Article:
Surveillance video shows savage beating by Chattanooga policeSurveillance video from the Salvation Army on McCallie Avenue shows two Chattanooga police officers using excessive force on an inmate. Adam Tatum, 37, suffered six fractures to his right leg and two fractures to his left leg, including a compound fracture, when police took him into custody after a disorder.
A citizens group organized to stop police brutality is urging residents to use cell phones to document actions of officers and to get the names of officers they encounter.
The group, Concerned Citizens for Justice, held a news conference this morning to denounce a video released last week that showed a federal inmate being beaten by Chattanooga police officers. The inmate suffered eight breaks to his legs — including a compound fracture.
The group, which contends that this is not an isolated case of police brutality at the department, will hold a meeting Saturday to reach out to residents.
“Even just one person is worth having a press conference, but unfortunately, this is the norm in working-class black neighborhoods in the city,” said Ash-Lee Henderson, an organizer with the group.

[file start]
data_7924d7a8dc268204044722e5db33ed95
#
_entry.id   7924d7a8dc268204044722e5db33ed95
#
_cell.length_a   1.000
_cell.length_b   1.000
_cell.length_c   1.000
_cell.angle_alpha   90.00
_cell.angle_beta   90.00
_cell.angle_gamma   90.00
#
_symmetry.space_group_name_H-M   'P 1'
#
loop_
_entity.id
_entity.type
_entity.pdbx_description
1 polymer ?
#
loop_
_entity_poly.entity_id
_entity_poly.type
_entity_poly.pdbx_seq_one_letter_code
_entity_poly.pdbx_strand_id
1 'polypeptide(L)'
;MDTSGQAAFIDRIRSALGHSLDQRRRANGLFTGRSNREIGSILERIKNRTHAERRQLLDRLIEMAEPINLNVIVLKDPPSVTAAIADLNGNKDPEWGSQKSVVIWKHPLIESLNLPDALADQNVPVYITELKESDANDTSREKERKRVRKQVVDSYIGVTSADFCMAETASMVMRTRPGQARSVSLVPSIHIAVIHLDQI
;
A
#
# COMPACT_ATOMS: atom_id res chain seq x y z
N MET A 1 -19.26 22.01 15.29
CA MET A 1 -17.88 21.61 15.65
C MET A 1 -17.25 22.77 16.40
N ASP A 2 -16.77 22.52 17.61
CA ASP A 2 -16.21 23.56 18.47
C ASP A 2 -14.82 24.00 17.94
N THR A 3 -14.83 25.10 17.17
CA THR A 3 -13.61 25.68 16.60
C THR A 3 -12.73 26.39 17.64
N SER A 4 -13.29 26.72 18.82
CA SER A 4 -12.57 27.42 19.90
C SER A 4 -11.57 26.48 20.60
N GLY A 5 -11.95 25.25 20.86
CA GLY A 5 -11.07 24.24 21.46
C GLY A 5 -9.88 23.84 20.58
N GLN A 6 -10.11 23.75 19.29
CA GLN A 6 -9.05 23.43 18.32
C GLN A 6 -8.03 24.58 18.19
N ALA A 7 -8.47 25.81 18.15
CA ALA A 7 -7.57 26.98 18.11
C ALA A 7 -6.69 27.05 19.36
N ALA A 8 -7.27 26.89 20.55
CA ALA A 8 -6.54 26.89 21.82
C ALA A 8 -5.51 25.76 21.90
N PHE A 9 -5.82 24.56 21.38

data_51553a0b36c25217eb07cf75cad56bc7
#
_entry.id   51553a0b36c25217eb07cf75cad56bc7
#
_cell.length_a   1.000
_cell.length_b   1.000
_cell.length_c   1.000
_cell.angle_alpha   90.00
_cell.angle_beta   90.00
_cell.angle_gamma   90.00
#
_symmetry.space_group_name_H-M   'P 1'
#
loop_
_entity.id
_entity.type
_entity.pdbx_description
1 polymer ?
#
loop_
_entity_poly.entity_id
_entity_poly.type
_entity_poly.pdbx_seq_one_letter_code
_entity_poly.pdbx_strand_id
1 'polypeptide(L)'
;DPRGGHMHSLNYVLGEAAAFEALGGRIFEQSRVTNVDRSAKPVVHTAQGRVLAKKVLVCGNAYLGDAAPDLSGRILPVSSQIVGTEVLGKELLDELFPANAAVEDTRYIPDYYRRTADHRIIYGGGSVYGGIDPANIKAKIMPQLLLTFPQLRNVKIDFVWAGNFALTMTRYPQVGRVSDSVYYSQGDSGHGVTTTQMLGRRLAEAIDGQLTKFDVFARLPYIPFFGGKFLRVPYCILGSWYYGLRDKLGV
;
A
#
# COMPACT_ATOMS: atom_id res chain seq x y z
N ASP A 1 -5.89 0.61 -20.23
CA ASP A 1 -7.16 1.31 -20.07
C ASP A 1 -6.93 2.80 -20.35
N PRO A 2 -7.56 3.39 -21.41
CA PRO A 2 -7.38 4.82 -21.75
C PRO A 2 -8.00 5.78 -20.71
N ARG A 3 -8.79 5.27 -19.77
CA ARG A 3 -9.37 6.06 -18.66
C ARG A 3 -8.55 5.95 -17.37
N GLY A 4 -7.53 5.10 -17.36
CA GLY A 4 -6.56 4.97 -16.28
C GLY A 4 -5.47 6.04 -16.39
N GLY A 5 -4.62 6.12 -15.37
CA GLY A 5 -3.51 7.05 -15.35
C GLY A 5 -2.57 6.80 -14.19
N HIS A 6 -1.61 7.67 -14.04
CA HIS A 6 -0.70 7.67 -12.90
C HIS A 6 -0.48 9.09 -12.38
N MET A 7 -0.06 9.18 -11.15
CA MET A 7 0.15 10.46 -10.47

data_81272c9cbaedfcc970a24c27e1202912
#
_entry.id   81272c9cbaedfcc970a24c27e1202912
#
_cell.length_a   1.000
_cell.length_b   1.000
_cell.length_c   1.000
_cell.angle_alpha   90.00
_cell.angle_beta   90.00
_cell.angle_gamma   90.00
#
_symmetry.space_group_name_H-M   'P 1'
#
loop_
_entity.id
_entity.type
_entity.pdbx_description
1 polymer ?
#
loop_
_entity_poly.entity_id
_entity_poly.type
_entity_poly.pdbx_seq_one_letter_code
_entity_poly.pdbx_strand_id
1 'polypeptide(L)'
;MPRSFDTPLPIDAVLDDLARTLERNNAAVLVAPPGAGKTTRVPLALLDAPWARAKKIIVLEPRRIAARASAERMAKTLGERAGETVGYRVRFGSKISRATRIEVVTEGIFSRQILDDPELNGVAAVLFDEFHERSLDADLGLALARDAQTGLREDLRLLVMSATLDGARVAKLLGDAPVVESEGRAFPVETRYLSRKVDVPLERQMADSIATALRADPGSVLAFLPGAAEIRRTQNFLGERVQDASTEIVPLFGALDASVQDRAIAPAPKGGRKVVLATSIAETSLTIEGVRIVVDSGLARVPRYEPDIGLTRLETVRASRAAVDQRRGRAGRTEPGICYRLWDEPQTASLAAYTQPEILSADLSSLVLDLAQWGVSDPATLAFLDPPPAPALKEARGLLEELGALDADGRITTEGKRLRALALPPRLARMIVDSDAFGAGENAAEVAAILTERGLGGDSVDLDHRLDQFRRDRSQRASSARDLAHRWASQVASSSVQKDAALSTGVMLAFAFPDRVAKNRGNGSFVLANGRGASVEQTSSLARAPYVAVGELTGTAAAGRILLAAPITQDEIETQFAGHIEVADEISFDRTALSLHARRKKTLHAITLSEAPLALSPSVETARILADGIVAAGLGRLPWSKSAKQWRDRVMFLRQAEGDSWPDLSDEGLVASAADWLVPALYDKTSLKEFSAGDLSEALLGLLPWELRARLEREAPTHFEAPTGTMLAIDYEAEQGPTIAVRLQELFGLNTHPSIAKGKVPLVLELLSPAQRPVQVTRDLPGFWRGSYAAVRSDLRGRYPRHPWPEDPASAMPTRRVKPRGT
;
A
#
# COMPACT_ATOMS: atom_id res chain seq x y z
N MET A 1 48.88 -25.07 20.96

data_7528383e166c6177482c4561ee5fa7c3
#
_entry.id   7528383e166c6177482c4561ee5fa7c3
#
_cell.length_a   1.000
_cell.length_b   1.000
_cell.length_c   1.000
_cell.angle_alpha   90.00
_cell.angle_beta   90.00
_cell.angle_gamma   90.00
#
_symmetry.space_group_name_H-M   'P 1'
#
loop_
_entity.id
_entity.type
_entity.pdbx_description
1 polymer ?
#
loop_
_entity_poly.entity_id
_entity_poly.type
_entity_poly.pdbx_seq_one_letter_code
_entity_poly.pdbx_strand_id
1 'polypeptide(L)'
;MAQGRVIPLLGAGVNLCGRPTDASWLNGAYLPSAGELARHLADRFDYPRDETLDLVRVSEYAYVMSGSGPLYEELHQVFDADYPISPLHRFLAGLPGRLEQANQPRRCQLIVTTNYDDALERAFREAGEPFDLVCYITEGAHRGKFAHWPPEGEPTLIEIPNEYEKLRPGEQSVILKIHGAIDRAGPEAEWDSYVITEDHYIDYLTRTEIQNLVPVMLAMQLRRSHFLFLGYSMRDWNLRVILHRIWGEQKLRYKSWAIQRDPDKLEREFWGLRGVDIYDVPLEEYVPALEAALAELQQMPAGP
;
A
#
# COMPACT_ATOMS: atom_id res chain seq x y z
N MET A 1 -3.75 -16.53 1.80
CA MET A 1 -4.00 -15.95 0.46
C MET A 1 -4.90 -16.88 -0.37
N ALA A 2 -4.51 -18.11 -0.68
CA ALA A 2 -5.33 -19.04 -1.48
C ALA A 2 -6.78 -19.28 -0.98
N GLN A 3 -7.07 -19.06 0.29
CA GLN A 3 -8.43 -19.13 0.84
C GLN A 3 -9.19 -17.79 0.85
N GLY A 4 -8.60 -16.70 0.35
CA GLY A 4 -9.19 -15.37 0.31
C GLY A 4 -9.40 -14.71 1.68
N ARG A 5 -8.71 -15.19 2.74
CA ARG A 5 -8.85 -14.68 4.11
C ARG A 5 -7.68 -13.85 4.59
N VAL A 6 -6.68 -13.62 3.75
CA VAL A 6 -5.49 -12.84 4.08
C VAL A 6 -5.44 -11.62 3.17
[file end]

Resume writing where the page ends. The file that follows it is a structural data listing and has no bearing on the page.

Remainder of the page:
“We’re very, very upset that this happened to Adam Tatum,” she said.
Henderson said historically many cases of police brutality have not been heard due to a lack of proof against officers.
On June 14, federal inmate Adam Tatum was at a halfway house at the Salvation Army on McCallie Avenue when officers were called. Tatum, who police said was high on crack cocaine at the time, was kicking a door to a control room where workers were locked inside.
Officers arrived on the scene and took a knife away from Tatum early on during a scuffle. The officers initially did not know Tatum was armed. They continued to beat him with batons and using their fists. He was also maced and had a stun gun used on him a few times.
The incident came to light after a defense attorney contacted the department.
The officers, Adam Cooley and Sean Emmer, have since been fired and federal authorities are reviewing the case.
A new website, chattanooogacopwatch.com, has been set up to collect people’s stories, Henderson said.
Saturday’s meeting is set for 3 p.m. at Eastdale Village Community United Methodist Church at 1403 Tunnel Blvd.